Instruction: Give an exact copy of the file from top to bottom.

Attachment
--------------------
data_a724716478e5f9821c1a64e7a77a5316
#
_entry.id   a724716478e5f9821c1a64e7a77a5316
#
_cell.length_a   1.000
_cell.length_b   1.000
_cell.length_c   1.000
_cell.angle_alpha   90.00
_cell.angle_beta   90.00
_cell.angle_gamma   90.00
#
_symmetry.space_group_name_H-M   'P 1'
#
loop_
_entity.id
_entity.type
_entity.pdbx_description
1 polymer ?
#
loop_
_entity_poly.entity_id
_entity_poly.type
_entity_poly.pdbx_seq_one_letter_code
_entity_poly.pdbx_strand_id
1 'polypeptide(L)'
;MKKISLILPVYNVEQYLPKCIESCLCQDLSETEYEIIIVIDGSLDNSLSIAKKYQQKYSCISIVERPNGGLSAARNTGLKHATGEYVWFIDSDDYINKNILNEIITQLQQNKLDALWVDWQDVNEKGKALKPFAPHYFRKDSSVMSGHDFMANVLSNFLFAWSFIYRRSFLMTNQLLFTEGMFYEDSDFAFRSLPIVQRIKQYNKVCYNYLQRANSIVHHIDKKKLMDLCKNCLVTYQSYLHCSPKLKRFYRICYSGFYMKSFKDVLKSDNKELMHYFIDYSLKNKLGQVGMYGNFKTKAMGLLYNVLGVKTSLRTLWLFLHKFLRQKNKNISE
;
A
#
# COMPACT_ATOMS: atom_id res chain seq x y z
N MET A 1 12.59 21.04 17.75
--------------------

data_a724716478e5f9821c1a64e7a77a5316
#
_entry.id   a724716478e5f9821c1a64e7a77a5316
#
_cell.length_a   1.000
_cell.length_b   1.000
_cell.length_c   1.000
_cell.angle_alpha   90.00
_cell.angle_beta   90.00
_cell.angle_gamma   90.00
#
_symmetry.space_group_name_H-M   'P 1'
#
loop_
_entity.id
_entity.type
_entity.pdbx_description
1 polymer ?
#
loop_
_entity_poly.entity_id
_entity_poly.type
_entity_poly.pdbx_seq_one_letter_code
_entity_poly.pdbx_strand_id
1 'polypeptide(L)'
;MKKISLILPVYNVEQYLPKCIESCLCQDLSETEYEIIIVIDGSLDNSLSIAKKYQQKYSCISIVERPNGGLSAARNTGLKHATGEYVWFIDSDDYINKNILNEIITQLQQNKLDALWVDWQDVNEKGKALKPFAPHYFRKDSSVMSGHDFMANVLSNFLFAWSFIYRRSFLMTNQLLFTEGMFYEDSDFAFRSLPIVQRIKQYNKVCYNYLQRANSIVHHIDKKKLMDLCKNCLVTYQSYLHCSPKLKRFYRICYSGFYMKSFKDVLKSDNKELMHYFIDYSLKNKLGQVGMYGNFKTKAMGLLYNVLGVKTSLRTLWLFLHKFLRQKNKNISE
;
A
#
# COMPACT_ATOMS: atom_id res chain seq x y z
N MET A 1 12.59 21.04 17.75